LYNNFIELD — School Finance Director Tom Geary gave a fiscal year 2015 budget update to the School Committee recently.

The school department’s budget for FY’15 is $20,938,552, representing a 3.45 percent increase from FY’14’s budget of $20.2 million. He believes the school department is in a good financial position with spring just around the corner.

“I feel comfortable with where we are at this point,” said Geary.

Geary said the school department’s capital budget for technology expenses is $250,000. He also said $51,000 was also included in the capital budget to retrofit classrooms at Lynnfield Middle School.

The finance director said the school department is “exceeding targets” in kindergarten tuition, preschool and activity fee revenue.

The school department pre–paid almost $160,000 in special education out-of-district tuition at the beginning of the school year. Geary said special education transportation expenses are currently “under budget.”

“It’s a nice savings because it was not expected,” said Geary.

Additionally, Geary said the state’s special education circuit breaker program was funded at 72 percent. However, Geary said there is a “modest” special education tuition overage of $30,000.

“Considering the special education area, that is not bad at all at this point in the year,” said Geary.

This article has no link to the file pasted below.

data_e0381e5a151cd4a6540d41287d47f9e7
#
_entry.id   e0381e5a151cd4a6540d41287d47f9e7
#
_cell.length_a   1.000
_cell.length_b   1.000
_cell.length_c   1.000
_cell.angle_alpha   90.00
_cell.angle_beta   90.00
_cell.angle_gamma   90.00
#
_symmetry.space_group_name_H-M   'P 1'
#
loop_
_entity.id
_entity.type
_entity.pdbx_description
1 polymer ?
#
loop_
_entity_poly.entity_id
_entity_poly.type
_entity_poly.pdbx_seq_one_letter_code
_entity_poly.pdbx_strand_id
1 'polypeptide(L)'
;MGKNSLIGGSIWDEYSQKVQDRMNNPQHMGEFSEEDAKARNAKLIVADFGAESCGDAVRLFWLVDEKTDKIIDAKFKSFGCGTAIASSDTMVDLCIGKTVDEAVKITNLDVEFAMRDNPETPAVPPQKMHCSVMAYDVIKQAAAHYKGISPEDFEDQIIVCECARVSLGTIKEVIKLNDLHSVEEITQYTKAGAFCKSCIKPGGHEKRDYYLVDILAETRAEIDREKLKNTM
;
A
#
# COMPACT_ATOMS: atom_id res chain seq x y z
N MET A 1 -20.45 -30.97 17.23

Geary said the school department’s unemployment expenses are currently $10,000 under budget. He said there is currently a $20,000 overage in salary savings but he believes the overage will be temporary.

“That overage will likely go away,” said Geary. “It usually does.”

According to Geary, the special education entitlement grant is $461,336, which is $12,000 more than what was budgeted.

Geary said the Title 1 grant was cut by $45,000 this year but said school officials were able to carry over $16,000 from last year’s Title 1 grant. The Title 1 grant provides financial assistance to local educational agencies and schools with high numbers or high percentages of children from low-income families to help ensure that all children meet challenging state academic standards.

The Title 1 grant funds tutoring positions at Huckleberry Hill School. In all likelihood, Geary said the school department will not be able to carry over any Title 1 funds to FY’16.

Geary said the $3,700 MCAS grant was completely eliminated. He said the school department was able to absorb the loss of the grant and is still providing tutoring services to local students who struggled on the MCAS exam.

The finance director said there is between a $30,000-$40,000 overage in high school athletic transportation expenses. He attributed the overage to “outsourcing” bus drivers.

“We have fewer in-house drivers at this point,” said Geary. “While it is great and overall it does help the town because we have to pay less benefits and hire less drivers, the rate we pay for an external company is higher than what we would pay for an internally hired bus driver.”